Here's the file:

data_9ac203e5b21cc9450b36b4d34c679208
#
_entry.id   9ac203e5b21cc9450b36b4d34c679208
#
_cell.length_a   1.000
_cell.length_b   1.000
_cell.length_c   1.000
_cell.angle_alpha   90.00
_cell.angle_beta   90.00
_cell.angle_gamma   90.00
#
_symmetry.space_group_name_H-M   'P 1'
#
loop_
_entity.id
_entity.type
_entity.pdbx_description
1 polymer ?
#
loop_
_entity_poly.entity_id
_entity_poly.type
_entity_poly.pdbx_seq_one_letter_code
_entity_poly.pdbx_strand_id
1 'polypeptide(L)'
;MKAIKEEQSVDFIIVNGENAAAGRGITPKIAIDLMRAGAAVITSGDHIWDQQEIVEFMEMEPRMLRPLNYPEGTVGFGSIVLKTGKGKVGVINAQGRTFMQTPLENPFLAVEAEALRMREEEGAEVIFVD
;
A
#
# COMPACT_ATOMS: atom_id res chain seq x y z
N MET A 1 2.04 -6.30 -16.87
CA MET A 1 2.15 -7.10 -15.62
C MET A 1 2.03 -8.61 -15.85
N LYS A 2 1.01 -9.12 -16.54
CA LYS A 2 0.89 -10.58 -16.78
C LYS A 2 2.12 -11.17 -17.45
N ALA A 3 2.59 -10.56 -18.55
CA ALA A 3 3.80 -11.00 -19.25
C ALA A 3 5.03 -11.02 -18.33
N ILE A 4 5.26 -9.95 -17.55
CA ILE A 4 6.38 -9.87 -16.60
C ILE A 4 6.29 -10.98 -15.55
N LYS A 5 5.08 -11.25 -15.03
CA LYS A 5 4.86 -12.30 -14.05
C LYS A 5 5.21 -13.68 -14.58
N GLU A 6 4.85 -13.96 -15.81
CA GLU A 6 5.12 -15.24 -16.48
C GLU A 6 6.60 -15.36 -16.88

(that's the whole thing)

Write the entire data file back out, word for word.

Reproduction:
data_9ac203e5b21cc9450b36b4d34c679208
#
_entry.id   9ac203e5b21cc9450b36b4d34c679208
#
_cell.length_a   1.000
_cell.length_b   1.000
_cell.length_c   1.000
_cell.angle_alpha   90.00
_cell.angle_beta   90.00
_cell.angle_gamma   90.00
#
_symmetry.space_group_name_H-M   'P 1'
#
loop_
_entity.id
_entity.type
_entity.pdbx_description
1 polymer ?
#
loop_
_entity_poly.entity_id
_entity_poly.type
_entity_poly.pdbx_seq_one_letter_code
_entity_poly.pdbx_strand_id
1 'polypeptide(L)'
;MKAIKEEQSVDFIIVNGENAAAGRGITPKIAIDLMRAGAAVITSGDHIWDQQEIVEFMEMEPRMLRPLNYPEGTVGFGSIVLKTGKGKVGVINAQGRTFMQTPLENPFLAVEAEALRMREEEGAEVIFVD
;
A
#
# COMPACT_ATOMS: atom_id res chain seq x y z
N MET A 1 2.04 -6.30 -16.87
CA MET A 1 2.15 -7.10 -15.62
C MET A 1 2.03 -8.61 -15.85
N LYS A 2 1.01 -9.12 -16.54
CA LYS A 2 0.89 -10.58 -16.78
C LYS A 2 2.12 -11.17 -17.45
N ALA A 3 2.59 -10.56 -18.55
CA ALA A 3 3.80 -11.00 -19.25
C ALA A 3 5.03 -11.02 -18.33
N ILE A 4 5.26 -9.95 -17.55
CA ILE A 4 6.38 -9.87 -16.60
C ILE A 4 6.29 -10.98 -15.55
N LYS A 5 5.08 -11.25 -15.03
CA LYS A 5 4.86 -12.30 -14.05
C LYS A 5 5.21 -13.68 -14.58
N GLU A 6 4.85 -13.96 -15.81
CA GLU A 6 5.12 -15.24 -16.48
C GLU A 6 6.60 -15.36 -16.88